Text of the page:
First of all, I want to wish everyone well after this US Thanksgiving weekend. Now off to business!
When I was in college, there were two kinds of science and math courses. There was science and math "For scientists", and there was science and math "For Engineers". Generally, the "For Engineers" suffix meant the course was more Calculus-based, which everyone took to mean "harder". However, when it comes to business, as an engineer myself (who also happens to have an MBA), I like to make things easier for engineers who are usually the first people to call me up. So here is how the hydrophilic coatings business works.
In most businesses, when you want to buy something, you call them up and ask for a price. Then you make some decision to buy or not. If you decide to buy, you hand them your money and they ship you the product. Done.
The first mistake most people who call me make is thinking that getting a hydrophilic coating is exactly like that. It's not. It's nothing like that for most vendors.
Since (as I have said probably a million times before on this blog) hydrophilic coatings are non-trivial components that require a lot of fine tuning and process work, they cannot be sold in this fashion. If you were to call me up and ask for some coating solution and I were to take your money and send you a bottle of it, you would have no idea what to do with it. You might think you do, and you might try to do something, and you might even get a decent coating on a lab-bench scale, but even if you got that far, you would run into some significant delays when you tried to develop and validate a process you have no idea about. Eventually, you MIGHT get a process you can use, but without any help from one of us, you would be re-inventing the wheel and it might take you a couple of years or more. There are so many idiosyncracies with each hydrophilic coating out there, that it will take you a while to figure it out, even if you are already a coatings expert. Then, on top of all that, the hydrophilic coatings company would not make any money at all and would go out of business, and you would be left with nothing. (Selling bottles of coating solution at near cost is a bit of a dud as far as business models go.)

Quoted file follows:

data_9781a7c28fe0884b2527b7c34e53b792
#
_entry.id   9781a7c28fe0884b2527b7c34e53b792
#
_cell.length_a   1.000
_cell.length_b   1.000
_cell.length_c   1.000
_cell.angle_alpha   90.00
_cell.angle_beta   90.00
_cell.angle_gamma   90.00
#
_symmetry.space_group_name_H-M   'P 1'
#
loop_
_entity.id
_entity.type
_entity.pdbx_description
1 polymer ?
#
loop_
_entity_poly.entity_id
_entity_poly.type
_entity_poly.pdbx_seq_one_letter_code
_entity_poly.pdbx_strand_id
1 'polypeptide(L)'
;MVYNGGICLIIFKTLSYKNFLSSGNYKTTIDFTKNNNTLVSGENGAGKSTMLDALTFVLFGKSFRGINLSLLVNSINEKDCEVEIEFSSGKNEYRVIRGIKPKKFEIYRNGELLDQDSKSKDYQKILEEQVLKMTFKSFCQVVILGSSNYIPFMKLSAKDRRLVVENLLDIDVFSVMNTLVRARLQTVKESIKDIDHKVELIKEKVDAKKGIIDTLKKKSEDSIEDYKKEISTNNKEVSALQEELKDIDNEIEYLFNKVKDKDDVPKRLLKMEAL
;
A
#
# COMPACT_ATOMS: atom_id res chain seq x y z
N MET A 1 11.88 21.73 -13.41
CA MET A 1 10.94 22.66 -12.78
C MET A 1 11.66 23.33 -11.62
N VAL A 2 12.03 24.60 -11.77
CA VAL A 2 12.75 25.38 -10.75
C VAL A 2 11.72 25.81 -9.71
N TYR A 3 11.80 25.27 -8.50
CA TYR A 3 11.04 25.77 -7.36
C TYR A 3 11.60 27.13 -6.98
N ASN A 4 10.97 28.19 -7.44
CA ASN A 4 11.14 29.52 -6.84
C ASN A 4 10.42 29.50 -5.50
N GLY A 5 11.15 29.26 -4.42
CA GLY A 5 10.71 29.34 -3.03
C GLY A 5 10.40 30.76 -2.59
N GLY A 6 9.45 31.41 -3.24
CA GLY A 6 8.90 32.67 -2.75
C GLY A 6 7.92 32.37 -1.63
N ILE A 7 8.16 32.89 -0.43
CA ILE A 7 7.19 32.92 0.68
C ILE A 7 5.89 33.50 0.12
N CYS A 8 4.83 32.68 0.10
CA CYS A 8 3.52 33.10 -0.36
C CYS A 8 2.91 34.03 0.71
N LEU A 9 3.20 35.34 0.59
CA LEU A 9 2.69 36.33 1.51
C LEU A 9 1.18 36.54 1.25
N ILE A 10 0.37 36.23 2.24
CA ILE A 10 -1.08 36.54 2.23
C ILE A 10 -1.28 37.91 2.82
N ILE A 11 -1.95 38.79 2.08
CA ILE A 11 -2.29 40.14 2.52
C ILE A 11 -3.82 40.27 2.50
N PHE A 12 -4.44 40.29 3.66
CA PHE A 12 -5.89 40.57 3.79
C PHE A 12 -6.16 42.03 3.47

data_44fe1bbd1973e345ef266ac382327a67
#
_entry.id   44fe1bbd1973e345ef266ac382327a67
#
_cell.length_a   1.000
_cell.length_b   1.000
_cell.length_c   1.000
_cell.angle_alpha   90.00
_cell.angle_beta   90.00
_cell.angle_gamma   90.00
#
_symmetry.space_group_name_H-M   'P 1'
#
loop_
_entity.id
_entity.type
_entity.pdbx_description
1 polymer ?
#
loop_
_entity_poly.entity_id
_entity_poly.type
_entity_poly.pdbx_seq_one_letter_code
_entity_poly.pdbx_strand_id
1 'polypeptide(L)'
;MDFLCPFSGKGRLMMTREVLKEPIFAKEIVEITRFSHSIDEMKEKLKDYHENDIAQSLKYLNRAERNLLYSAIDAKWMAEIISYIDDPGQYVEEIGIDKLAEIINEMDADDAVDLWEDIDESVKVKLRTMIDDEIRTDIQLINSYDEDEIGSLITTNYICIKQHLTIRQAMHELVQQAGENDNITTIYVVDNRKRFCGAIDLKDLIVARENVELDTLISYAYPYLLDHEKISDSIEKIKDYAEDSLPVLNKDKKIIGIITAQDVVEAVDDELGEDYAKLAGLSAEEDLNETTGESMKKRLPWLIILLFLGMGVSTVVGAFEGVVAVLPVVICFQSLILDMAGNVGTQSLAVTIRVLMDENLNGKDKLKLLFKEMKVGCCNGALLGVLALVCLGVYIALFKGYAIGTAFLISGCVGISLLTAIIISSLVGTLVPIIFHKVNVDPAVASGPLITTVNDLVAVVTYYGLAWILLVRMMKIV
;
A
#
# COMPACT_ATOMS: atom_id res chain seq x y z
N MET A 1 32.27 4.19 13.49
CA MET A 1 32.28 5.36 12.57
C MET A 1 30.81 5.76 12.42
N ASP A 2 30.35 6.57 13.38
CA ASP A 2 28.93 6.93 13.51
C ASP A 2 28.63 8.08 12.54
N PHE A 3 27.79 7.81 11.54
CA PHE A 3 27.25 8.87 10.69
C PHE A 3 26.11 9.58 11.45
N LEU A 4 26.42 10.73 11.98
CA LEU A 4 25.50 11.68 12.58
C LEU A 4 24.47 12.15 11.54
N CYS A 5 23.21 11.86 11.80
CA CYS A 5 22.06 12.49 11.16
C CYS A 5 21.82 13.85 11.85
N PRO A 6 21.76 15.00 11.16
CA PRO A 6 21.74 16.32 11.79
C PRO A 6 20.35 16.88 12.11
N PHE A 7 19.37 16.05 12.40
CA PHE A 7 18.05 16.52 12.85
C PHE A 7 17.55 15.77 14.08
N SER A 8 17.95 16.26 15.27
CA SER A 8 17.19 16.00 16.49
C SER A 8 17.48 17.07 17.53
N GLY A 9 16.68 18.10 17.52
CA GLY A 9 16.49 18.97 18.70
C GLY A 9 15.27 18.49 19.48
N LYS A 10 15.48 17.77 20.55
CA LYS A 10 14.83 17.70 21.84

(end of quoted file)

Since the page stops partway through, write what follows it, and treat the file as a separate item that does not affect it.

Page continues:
So, this is why we do not do it that way. There is a body of know-how surrounding hydrophilic coatings that you, as the client, will require to get up and running, and only a few companies are willing to share that know-how, for a price. Enter the "License Fee" and the "Royalty".
Some hydrophilic coatings are patented and some have had their patents run out a long time ago. Either way, what you will often be asked to do is pay a license fee for using a hydrophilic coating. The license fee will cover the patented material and/or the know-how. For this license fee, you should get a lot of tech support, technology transfer, and a can-do customer service attitude. If you do not, then you might have picked the wrong hydrophilic coatings vendor.